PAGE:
Bullying can begin as early as kindergarten, and it can affect all children regardless of race, gender and socioeconomic status. About 25% of high-school students have reported being bullied, 13% of those students have considered suicide and 8% of those who considered suicide admitted to attempting suicide.1

Jessica Henderson Daniel, PhD, a psychologist at Boston Children’s Hospital, notes the multiple types of bullying. Physical bullying occurs when one individual gains power over another through kicking, punching, hitting or other physical attacks. In relational bullying, gossip or rumors may be spread about the targeted person, or the person may be excluded from social situations. Peer sexual harassment is characterized by unwanted and/or inappropriate sexual touching and/or language that creates a hostile and unsafe environment for the victim. In stereotyping, bullying takes place because of the victim’s race, ethnicity, religion, disability, sexual orientation or gender identity. Finally, cyber-bullying is delivered through email, text messages or such social networks as Facebook or Twitter.2

The American Academy of Pediatrics (AAP) offers some ideas that health-care providers can share with the parents or guardians of children who are being bullied:3

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Ask the child: “How are things at school? “Does anyone get picked on or bullied?”

Listen to the child’s fears and concerns.

Teach the child how to respond to the bullies. Have the child practice how to look a bully in the eye, stand tall, walk away, and speak in a firm voice. Teach him or her to make such statements as, “I don’t like what you are doing,” and “Please do not talk to me like that.” Also teach the child how to ask for help.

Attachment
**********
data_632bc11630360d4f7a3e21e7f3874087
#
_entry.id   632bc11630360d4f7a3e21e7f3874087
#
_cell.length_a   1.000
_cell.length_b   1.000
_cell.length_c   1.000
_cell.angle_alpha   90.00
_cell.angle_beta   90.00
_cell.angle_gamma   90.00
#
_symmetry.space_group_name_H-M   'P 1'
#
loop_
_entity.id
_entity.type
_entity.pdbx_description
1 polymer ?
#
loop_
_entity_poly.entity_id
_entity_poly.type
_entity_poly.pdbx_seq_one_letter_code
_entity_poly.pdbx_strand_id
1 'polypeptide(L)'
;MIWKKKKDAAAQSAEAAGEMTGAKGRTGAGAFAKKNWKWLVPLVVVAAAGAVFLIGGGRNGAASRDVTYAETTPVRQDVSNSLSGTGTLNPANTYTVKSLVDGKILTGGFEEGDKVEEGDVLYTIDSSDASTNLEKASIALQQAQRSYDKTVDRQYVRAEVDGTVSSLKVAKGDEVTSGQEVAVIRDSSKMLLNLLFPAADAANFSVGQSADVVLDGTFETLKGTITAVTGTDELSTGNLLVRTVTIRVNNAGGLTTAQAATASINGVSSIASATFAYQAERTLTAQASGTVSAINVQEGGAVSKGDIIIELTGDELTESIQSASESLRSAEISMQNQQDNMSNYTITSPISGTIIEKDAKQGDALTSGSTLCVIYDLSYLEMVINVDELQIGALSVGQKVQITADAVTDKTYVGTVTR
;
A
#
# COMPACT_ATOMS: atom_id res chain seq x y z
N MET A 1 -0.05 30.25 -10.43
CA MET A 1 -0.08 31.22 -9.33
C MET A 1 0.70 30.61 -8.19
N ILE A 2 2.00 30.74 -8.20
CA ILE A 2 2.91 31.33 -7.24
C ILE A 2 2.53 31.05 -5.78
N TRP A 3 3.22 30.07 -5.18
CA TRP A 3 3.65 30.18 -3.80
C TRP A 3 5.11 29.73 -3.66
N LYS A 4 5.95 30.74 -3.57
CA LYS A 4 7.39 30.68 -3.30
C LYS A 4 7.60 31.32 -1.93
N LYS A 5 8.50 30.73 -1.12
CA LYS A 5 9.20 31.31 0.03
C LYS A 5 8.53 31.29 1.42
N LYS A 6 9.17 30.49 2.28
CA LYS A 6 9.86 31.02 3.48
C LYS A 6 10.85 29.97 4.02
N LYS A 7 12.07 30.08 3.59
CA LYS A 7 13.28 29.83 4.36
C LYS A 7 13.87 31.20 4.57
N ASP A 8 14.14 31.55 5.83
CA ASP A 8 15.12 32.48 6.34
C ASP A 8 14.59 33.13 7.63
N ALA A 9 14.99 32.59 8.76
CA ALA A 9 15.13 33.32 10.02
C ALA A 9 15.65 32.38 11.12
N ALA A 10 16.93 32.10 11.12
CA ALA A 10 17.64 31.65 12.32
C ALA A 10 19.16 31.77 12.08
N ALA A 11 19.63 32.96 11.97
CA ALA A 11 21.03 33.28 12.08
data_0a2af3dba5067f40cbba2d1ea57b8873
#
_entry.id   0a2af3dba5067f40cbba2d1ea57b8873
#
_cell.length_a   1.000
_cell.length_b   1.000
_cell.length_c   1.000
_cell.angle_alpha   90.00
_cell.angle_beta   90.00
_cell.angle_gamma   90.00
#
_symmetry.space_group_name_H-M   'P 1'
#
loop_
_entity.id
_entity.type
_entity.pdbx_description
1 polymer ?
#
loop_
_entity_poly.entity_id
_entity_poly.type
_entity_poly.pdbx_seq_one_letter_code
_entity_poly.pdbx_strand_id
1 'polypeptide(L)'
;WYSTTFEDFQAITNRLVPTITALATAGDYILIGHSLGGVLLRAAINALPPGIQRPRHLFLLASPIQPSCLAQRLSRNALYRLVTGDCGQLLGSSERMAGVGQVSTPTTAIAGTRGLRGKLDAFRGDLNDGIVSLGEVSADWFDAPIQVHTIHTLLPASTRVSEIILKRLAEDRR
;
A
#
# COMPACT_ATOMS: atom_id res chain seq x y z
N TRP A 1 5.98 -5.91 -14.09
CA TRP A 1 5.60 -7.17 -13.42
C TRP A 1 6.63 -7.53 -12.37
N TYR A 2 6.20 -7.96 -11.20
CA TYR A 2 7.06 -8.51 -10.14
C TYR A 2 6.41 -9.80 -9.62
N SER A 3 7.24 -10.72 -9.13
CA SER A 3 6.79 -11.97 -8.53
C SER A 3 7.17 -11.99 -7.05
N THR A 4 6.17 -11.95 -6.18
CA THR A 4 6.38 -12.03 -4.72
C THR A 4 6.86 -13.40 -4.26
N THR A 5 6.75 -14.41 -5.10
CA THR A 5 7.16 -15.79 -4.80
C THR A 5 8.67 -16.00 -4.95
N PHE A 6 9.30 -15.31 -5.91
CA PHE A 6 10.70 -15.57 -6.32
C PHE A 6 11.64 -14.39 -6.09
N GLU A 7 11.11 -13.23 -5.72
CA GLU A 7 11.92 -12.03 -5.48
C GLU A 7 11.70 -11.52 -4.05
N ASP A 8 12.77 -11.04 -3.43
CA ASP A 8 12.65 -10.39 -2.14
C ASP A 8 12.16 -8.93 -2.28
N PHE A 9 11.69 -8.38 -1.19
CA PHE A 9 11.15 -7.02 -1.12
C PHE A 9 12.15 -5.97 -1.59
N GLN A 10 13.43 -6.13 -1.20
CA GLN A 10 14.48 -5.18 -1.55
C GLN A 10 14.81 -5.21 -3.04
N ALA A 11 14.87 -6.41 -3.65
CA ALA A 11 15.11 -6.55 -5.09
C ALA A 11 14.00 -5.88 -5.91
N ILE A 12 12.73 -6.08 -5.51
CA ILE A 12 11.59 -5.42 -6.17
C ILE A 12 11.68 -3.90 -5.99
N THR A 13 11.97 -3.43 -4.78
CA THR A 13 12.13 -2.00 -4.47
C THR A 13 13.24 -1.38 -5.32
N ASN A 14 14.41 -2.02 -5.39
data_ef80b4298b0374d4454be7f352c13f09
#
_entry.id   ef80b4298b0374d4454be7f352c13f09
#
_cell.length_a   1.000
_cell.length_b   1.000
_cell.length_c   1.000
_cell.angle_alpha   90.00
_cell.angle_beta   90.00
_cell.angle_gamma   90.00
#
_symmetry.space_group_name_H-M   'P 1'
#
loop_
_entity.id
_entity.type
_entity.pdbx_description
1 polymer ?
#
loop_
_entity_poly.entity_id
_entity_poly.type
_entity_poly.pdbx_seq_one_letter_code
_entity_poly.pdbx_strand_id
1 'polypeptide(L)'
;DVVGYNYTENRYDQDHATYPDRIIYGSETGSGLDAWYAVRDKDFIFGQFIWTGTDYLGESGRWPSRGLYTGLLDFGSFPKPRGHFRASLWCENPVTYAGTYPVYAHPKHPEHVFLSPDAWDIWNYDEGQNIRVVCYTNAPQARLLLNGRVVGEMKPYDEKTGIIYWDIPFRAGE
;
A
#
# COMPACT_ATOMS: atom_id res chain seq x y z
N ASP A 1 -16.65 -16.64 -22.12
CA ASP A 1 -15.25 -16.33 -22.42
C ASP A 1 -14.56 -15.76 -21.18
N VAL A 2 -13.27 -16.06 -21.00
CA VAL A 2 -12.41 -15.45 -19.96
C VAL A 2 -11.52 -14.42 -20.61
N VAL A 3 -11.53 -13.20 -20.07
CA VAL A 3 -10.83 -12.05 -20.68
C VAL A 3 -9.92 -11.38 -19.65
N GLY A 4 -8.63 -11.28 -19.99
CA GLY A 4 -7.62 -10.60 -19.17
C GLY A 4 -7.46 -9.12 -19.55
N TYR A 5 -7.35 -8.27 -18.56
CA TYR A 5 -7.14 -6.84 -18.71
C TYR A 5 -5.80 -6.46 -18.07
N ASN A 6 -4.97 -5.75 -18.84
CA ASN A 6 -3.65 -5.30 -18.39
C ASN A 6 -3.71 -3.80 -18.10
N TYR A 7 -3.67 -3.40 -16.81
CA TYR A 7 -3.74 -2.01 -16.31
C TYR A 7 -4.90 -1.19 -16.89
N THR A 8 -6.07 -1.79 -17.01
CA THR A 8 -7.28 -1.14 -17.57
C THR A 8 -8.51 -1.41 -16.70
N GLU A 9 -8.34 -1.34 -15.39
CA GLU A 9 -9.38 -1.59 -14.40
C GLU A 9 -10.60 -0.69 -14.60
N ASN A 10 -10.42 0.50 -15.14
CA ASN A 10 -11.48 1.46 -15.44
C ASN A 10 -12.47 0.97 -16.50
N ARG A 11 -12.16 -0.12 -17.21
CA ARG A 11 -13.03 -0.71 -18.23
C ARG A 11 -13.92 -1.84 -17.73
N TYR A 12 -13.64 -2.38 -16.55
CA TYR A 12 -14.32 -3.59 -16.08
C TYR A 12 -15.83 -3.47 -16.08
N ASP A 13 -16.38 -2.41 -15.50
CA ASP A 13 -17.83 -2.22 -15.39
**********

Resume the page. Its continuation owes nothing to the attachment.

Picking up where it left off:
Encourage the child to make friends. Children who are loners are more likely to get bullied.

Support activities that interest the child, such as sports, scouting, or music groups.

Notify school officials of any bullying problems and work with them to find solutions.

Help children’s self-esteem by letting them know that they are valued and cared for.

Health-care providers also can evaluate and educate the bullies themselves. Parents or guardians can help change their child’s bullying behavior by taking steps recommended by the AAP:

Set firm and consistent limits on the child’s aggressive behaviors. Make sure that the child knows bullying is not acceptable.

Be a positive role model for the child. 

Show the child that he or she can reach a desired goal without teasing, threatening, or hurting someone.

Use effective, nonphysical discipline with the child, such as loss of privileges.

Help the child understand how bullying hurts other children.

Develop practical solutions with others. Work with school officials, teachers, and the parents of the bullied child to find positive ways to stop the bullying.

Jeanne S. Sluk, BSN, RN, is a nurse practitioner student at Carlow University in Pittsburgh, Pa.


  1. Roehr B. “Bullying Doubles, Rape More Than Triples Risk for Teen Suicide.” MedScape News. Nov. 15, 2010.
  2. Daniel JH. “What Makes a Bully.” Pediatric Views. August 2006.
  3. American Academy of Pediatrics. “Bullying: It’s Not Ok.” HealthyChildren.org. Last updated: Jan. 4, 2012.
  4. All articles last accessed September 4, 2012.